Click here to see the original story in the Ubyssey
BY FABIOLA CARLETTI
THURSDAY, OCTOBER 8TH, 2009
Nearly 500 people attended the two Stand Up for Mental Health comedy shows on Monday at Frederick Wood Theatre and the Totem Park Ballroom. The campus comedy day coincided with National Mental Illness Awareness Week, a campaign that aims to break down the stigma surrounding mental illness.
Karine St-Jean stood before the microphone clutching her cue cards. Most of the audience wasn’t much older than her, and many without seats sat close by and cross-legged on the floor. The 16-year-old comic wore heart-shaped earrings, which framed her cherub cheeks, and a bright yellow shirt.
“I took this anger management class and they told us to do the square–breathing technique when we get angry,” she said. “That really pissed me off.”
The crowd erupted in laughter, showing support for St-Jean and the other comedians that highlighted the humour in a diverse list of mental illnesses.
Mental illness directly affects 20 per cent of Canadians and indirectly affects all Canadians at some point through a family member, colleague or friend, according to the Canadian Mental Health Association. Depression, seasonal affective disorder and anxiety all rank within the top seven most common health conditions on UBC campus, according to 2008 data from the UBC Wellness Centre. Stand Up for Mental Health aims to encourage dialogue around such numbers.
David Granirer launched the program to demonstrate that humour can be a powerful form of therapy for the participants and a taboo-buster for the general public. Since 2004 he has taught other people with mental illness how to get behind a microphone, speak their truths and inspire laughter in themselves and others.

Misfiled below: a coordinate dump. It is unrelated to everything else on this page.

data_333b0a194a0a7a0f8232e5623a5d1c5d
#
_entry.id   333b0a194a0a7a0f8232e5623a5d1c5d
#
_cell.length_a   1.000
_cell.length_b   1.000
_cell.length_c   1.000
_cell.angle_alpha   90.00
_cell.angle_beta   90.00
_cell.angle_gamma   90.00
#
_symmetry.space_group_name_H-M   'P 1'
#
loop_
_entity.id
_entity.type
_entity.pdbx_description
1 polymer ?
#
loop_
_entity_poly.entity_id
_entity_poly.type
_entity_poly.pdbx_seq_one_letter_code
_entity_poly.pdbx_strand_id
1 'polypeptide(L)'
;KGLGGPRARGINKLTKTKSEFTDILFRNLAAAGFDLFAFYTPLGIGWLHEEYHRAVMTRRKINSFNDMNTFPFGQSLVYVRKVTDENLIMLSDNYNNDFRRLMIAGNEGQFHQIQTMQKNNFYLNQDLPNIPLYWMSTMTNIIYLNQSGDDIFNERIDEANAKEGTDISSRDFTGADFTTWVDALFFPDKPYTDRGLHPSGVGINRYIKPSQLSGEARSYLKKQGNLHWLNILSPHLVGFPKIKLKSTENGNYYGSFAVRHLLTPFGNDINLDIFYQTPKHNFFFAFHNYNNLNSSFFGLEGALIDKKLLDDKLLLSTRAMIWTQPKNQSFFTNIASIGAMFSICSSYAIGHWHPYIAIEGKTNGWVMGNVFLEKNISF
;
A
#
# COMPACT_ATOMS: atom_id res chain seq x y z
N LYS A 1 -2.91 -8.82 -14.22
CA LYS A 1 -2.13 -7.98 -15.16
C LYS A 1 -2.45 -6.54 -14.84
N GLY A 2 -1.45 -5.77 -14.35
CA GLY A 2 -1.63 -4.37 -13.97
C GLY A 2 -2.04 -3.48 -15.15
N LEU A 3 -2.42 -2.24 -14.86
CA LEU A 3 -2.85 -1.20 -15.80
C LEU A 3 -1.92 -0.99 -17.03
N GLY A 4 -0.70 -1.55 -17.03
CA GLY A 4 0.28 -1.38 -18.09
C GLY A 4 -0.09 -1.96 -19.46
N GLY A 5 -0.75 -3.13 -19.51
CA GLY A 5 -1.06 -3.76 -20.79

“It just opens up a whole conversation for people,” said Granirer. “If we can get [students] talking about it now, that’s a huge step forward.”
Granirer copes with his own depression through medication, comedy and community service. His ten-year-old son, Jonathan Granirer, was a favoured performer at the event.
“When I first heard my dad had a mental illness, I thought ‘how could someone so weird get any weirder?’” said the young Granirer, who ended his cheeky routine with a “but seriously, folks,” asking that people stop fearing those with mental illness and instead give them the support they need.
The problem is often invisible. One grad student that attended the show—who asked not to be identified—privately deals with generalized anxiety disorder.
“Though I was accepted, it was impossible for me to go to Oxford,” she said softly. “And even now I want to be able to tell my supervisor things like ‘I didn’t do the reading last night because I had a panic attack.’”
The student said that she admired the comedians for their bravery.
“It’s refreshing that others could get up there without shame and self-pity.”
In 2010, the comedy group will be contributing to the second-year curriculum for UBC medical students, explaining to future physicians the importance of empathy and of respectfully asking the questions that identify and help treat mental illness.
Here’s a bit of the CBC Doc about Stand Up for Mental Health. It’s called “Cracking Up”